I think it really should come down to a matter of comfort for you. The Kat is a nicer highway ride, and will “keep up” with the big boys a bit better. If those are your goals, it is the way to go. If you like the lightness and narrowness of your 250, but want some more power, the Ninja is a steal. On public roads with considerations for real world things like road conditions and traffic, it isn’t significantly slower than the Kat, but will feel much lighter (the Kat feels like a big bike, at least to me). If lower running cost or working on the bike yourself are important to you, the Ninja is the better deal.
You’re chosing between a V6 Mustang and a V6 Camero. Both are loads of fun, which you chose only comes down to personal taste – and either way the “real man” on the “real” ride is going point and laugh (at it’ll be entirely to his loss).
When I bought my new bike, and when I sold my old one, I used certified cheques.
For the seller, it is as good as cash (almost) and has a paper trail. For the buyer, it is slightly inconvinent, but again, has a paper trail. Don’t discount those paper trails if you ever get audited.
And of course, none of the security questiosn of carrying aroudn several grand in cash.
No experience with them (not sold in Canada), but the bike has been around a long time in other markets. I think it is a really great little retro bike.
No. But my appropriate use of capital letters, grammar, and spell check have improved dramatically.
Give it a year of solid riding before upping both the difficulty and risk by adding a rider. Trust me, it really does make a big difference.
Secondly, The Honda Rebel is realistically too small (both in space and power) for two up trips of any length. The Honda Shadow 600 has the power, but the reat seat is more of a “small pad” than proper seat. not something I’d put someone on for any length of time. I’d look into other 500-650cc cruisers though. I think the Vulcan has a passenger back-rest option (not sure)… In this case, sit on as many of the bikes as you can (and get the Better Half to do so with you), then ride it by yourself for several thousand miles first.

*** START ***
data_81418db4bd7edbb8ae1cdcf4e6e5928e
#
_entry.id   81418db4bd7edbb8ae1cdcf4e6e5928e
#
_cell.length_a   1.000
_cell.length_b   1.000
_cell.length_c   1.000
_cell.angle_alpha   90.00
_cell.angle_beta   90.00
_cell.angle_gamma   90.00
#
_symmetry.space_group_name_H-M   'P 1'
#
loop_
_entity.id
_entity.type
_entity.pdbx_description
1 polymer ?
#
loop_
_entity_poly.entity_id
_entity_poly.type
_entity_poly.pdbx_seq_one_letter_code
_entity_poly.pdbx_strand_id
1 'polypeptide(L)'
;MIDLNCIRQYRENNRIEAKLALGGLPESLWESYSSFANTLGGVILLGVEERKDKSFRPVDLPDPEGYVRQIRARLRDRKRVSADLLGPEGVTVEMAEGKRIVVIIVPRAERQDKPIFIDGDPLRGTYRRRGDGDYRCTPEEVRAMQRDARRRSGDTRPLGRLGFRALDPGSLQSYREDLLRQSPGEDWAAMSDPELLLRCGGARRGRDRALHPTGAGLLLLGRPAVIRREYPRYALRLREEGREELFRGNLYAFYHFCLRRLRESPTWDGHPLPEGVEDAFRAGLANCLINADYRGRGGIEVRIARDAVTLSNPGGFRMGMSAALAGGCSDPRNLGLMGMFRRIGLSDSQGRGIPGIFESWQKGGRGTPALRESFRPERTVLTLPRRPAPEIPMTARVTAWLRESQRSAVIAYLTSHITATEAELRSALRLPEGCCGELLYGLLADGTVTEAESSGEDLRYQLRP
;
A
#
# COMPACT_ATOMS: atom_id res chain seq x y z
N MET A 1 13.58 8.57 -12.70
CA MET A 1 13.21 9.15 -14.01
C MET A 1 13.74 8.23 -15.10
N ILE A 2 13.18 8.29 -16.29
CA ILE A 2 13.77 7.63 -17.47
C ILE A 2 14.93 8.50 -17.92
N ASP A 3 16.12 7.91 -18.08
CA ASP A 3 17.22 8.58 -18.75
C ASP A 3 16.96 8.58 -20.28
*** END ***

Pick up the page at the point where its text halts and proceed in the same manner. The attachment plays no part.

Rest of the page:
Well sir, I salute you. Your ass is made of sterner stuff than mine!
1- The sound. It has an aftermarket pipe and power commander. Pass under an overpass and God rumbles in your ears. I prefer the sound of my bike to the Ferrari 308GTS that drives down my street every nice day.
2- Narrowness and ease of turning. Between the wide handlebars and narrow engine, maneuvering the bike is a dream. It does exactly what I want without ever overdoing it.
3- Maintenance. No fairings to remove, no valves to adjust. Only gotta change the oil and adjust the chain.
4- No windscreen. Tilt your head, and you can’t even see the mirrors. Just “flying” down the free way.
Not so great:
1- Seat. Did the aftermarket seat makers pay Suzuki to put that on there, or does Suzuki think my butt is made of right angles? 30 minutes of comfort at most.
2- No center stand. There is no reason for a bike with a side mount muffler not to come with a center stand. I loved my center stand on my ZZR.
3- The sound. Sure it sounds great, but at around town speeds the volume gets to me.
4- No windscreen. Riding 80km/h into 60km/h headwind is a pretty insane thing with zero wind protection. At least on the ZZR I could tuck under the screen, can’t even do that now.
First person to cut up a brand new motorcycle? Hardly. There’s no such thing as a Stock Harley around here. Everyone in my office (engineers or mat techs the lot of them) with a Harley has at one point had it in its constituent parts. If cutting holes in the exhaust was the extend of the rejigging they did, I’d have a lot of bored engineers around me.April 30, 2009 at 2:27 pm in reply to: Been a while, what do you guys think of the Hyosung 650r? #18122